Kanban versus ScrumA comparison of Scrum and Kanban

Kanban versus Scrum

Scrum versus Kanban

As far as Agile process tools go, Scrum and Kanban are both popular and easily implemented. What exactly makes them different though?
Scrum was originally optimized for software development teams. The idea is to split large tasks into small, well manageable tasks, and complete them within a specified amount of time (one sprint). Also, you should divide your team into a couple of smaller, cross-functional teams, often including a stakeholder (the product owner). The last necessity is holding daily Stand-Up meetings, which are your time for communicating.
Kanban, on the other hand, is concentrated on making the workflow visually self-explanatory and on limiting the amount of work in progress. By utilizing the analytical functions, you're able to be always improving your performance: to achieve kaizen.

Similarities

  • They both apply a limit on the amount of work in progress
  • Both utilize transparency within the team, which helps to achieve an overall process improvement
  • Both of them apply a pull method, which means that employees are able to pull work from previous stages, rather than it being pushed onto them, no matter how busy they are
  • Both these methods require for the work to be broken down into smaller portions
  • In software development, where they are most popularly used, they both promote reusable software (as it is fully usable after each sprint)
  • They both need the team to be well organized and to stay organized.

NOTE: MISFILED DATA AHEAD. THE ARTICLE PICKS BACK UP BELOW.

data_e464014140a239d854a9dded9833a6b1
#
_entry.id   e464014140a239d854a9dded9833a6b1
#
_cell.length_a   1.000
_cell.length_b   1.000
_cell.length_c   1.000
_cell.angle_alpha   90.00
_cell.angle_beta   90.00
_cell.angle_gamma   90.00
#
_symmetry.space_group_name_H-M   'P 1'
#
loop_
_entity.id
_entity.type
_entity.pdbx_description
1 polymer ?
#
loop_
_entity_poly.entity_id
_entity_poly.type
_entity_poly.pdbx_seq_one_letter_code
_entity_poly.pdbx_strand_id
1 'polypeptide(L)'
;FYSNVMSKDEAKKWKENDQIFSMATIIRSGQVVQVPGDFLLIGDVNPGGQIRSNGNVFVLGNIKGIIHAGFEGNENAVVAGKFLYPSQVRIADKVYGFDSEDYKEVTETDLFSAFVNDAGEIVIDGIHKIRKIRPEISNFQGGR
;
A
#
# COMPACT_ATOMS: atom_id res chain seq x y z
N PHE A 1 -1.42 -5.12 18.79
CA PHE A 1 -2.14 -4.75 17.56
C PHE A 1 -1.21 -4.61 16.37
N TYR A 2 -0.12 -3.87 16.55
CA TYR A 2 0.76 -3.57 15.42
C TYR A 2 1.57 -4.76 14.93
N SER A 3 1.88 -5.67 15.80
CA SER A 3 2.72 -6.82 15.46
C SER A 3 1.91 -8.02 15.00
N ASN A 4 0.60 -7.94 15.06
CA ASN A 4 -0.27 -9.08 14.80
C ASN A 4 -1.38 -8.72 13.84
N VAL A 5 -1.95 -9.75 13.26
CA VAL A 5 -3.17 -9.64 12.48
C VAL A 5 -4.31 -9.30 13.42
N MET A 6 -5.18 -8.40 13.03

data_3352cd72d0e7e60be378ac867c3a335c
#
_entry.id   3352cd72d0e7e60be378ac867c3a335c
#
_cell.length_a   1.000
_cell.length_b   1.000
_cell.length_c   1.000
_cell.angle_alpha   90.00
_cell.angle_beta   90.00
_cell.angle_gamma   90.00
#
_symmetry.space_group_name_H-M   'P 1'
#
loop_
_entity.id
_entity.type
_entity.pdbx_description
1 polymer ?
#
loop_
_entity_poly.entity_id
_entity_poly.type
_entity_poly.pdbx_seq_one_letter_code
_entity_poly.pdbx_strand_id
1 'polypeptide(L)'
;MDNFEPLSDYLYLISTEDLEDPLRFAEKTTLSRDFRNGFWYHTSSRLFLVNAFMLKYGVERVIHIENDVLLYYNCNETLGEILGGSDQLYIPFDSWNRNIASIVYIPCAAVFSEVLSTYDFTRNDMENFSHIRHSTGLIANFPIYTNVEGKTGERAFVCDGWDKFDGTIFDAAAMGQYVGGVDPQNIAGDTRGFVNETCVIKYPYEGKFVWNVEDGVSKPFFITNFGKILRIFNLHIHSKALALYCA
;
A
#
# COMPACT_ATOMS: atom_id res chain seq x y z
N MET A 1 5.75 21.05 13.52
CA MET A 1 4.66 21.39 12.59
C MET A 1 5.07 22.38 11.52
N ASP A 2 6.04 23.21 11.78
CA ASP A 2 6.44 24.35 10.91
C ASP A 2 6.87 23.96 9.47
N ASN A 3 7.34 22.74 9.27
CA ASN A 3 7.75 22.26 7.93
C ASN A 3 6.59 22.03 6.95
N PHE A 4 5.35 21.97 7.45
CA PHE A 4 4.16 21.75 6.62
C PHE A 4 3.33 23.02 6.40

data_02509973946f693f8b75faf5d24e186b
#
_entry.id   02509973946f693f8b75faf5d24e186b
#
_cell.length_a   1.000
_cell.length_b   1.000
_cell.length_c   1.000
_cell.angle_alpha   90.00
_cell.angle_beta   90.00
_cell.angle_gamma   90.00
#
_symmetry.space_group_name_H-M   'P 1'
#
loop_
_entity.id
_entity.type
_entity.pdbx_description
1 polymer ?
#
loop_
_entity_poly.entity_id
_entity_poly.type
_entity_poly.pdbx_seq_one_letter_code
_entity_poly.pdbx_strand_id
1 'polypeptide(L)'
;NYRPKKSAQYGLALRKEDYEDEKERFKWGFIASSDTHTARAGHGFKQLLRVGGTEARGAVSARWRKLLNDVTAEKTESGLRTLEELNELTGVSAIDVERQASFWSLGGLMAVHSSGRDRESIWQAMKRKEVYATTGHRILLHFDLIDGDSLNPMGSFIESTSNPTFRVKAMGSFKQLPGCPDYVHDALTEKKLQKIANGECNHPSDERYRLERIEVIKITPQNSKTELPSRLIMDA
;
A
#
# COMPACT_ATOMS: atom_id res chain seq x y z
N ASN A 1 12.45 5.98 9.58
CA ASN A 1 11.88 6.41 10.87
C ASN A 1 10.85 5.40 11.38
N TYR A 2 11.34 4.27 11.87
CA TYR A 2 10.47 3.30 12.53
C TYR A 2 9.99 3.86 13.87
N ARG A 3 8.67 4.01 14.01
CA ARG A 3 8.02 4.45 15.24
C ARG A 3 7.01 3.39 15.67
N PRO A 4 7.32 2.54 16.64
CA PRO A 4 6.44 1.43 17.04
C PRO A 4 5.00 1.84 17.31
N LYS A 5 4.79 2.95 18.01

Differences

  • The speed of the implementation of changes - high in Scrum, low in Kanban
  • Time frames - Scrum has got to be based on iterations, Kanban can, but works just as well when isn't
  • Demand of commitment from the team - they need to apply themselves to Scrum in order for it work, but committing to Kanban is optional
  • The way the teams are compiled - in Scrum the teams need to be multi-functional, in Kanban they don't
  • The preciseness of the WIP limits - with Scrum the work in progress is limited per one sprint, while in Kanban the limits apply to any given point of the project.

To sum up, then..

Scrum, with its complex rules, applies best to large software development projects, which require a lot of time for its completion.
Kanban, thanks to the simplicity of its implementation, as well as the ability to improve continuously, allows for prioritization, helps to bring employees across many departments closer together (since they can all happen to work on the same project). This, in turn, contributes to perfecting the whole process, which equals overall improvement. The size of the project doesn't really matter, as Kanban puts very few constraints on the shape of the project, allowing to customize and make it to order.


Improve your team performance like Kanban Tool happy customers did:

Kanban Tool customers